Referring to FIG. 2, there is disclosed the formation which includes two liquid beads or wedges B and B". This is brought about by reason of the passing of a duplicating master between the rollers 62 and 64. Thus, when the lead edge of a master is guided between the rollers 62, 64- it comes in at such a level that it scoops under the major portion of the bead B and traps the liquid thereof against the upper surface of the master. This then becomes the upper bead B" which sweeps across the master surface as it is fed forward, such bead becoming gradually depleted as the moisture is taken up by the surface of the master sheet. It has been found however that an adequate supply is provided to treat the entire surface of masters of any of the usual lengths. While the master is being fed through in this manner, the liquid or solution 70 is also being carried upwardly by the fountain roller 62 to form liquid bead B. Passage of the liquid is arrested as it comes in contact with the bottom of duplicating master 24 and any excess liquid merely returns to the fountain 72.
The foregoing operation takes place essentially as described whether the roller 64 is hard-surfaced or covered with a compressible absorptive material such as molleton cloth. If the latter arrangement is used, there is probably also a certain reservoir action resulting, since the intervention of the master 24 causes the absorbent cover 74 on roller 64 to become compressed at the line of contact 64a with the master, thus bringing about a wringing out action and causing a replenishment of the liquid bead B". This formation of liquid bead B" on the upper surface of the master is of primary importance in the satisfactory performance of the device of this invention. For example, as a duplicating master 24 passes between rollers 62 and 64, the liquid bead B is formed so as to overlie the top surface of the master. This is extremely important since the top surface of the master bears the image which is to be reproduced and accordingly is the one which must be treated. With this in mind, it is pointed out that as the master 24 travels between rollers 62 and 64 the liquid bead or wedge B is forced onto the imagecarrying surface of the master in a continuous line transversely of the master and in a continuous uniform, ironing-out manner in relation to forward movement of the master.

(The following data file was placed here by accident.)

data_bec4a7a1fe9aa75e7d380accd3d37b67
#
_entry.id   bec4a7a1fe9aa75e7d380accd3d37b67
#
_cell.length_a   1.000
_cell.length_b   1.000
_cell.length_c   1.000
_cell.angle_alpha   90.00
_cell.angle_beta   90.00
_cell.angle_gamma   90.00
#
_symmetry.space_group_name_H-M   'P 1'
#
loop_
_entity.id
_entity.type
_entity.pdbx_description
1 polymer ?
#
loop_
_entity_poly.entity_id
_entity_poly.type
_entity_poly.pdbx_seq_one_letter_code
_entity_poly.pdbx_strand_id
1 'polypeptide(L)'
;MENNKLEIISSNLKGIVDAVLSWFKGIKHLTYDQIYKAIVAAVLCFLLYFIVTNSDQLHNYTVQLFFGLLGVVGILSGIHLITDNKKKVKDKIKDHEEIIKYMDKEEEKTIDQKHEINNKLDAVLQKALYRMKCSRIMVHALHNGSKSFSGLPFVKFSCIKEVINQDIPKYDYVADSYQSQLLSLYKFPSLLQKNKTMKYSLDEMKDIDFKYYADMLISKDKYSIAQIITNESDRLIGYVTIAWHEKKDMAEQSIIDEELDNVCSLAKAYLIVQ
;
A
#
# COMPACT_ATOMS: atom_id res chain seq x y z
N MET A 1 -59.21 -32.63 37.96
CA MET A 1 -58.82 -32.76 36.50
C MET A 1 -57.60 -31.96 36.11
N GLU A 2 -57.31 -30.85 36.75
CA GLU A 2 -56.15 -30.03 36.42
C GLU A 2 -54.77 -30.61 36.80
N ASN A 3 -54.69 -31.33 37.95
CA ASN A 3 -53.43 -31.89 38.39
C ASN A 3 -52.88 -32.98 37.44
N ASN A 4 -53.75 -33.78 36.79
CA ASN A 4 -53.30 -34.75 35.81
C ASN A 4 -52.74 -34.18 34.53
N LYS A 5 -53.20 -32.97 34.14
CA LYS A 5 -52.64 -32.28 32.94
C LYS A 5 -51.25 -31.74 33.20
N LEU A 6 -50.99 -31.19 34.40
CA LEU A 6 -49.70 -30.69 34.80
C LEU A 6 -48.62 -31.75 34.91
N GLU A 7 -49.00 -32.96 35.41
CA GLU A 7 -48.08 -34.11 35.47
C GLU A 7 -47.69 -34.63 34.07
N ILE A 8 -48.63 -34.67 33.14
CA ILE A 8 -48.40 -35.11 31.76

The primary reason for using the soft cover 74 is that it shows a marked tendency to resist clinging of the master and provides a ready release at the exit side of the roller pair 62, 64. The pre-dampening solution 70 which is transferred to the master 24 from the cover 74, when the same is used, will be quickly replenished by continued rotation of rollers 62 and 64 when no duplicating master is present between them, as for example, when copy sheets are being run on the associated duplicating machine, not shown. This provides a necessary idle period which always occurs prior to dampening of the next master to be run.
Following completion of the pre-dampening of the master 24, it is brought to rest on a table .104 so as to there be available for attachment to a printing drum or master cylinder MC at such time as a used master is expelled from the duplicating machine and a newly dampened master 24 is required for the start of a new run of duplicated copy sheets.
As will be readily apparent, no time is lost in performing the operation of dampening, or pre-dampening, planographic duplicating masters according to the principles taught by this invention. Thus, a master may be dampened at the will of the duplicating machine operator, or the master may be fed during any pre-determined cycle of operation of the machine, without interruption of operation and while copy sheets are being duplicated from a previously dampened master.